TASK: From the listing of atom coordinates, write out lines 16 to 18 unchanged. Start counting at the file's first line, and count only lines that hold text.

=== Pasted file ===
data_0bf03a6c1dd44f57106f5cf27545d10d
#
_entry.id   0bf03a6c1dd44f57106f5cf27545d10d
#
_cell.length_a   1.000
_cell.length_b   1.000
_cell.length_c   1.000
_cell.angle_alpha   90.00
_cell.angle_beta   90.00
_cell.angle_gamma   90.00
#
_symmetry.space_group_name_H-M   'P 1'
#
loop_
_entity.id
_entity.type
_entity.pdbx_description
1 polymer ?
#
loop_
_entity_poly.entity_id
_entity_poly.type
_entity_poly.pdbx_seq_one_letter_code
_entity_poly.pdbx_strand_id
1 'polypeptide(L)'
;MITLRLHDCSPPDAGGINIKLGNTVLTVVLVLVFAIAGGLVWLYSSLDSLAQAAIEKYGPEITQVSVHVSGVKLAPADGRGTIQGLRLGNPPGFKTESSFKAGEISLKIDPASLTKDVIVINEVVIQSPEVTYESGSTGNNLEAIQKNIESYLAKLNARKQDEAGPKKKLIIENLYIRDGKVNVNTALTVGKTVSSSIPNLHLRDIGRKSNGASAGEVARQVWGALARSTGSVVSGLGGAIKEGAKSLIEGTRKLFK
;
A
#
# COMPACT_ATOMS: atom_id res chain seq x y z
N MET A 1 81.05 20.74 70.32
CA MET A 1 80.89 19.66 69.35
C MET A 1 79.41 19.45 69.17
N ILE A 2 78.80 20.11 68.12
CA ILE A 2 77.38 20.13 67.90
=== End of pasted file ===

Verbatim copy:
_entity.type
_entity.pdbx_description
1 polymer ?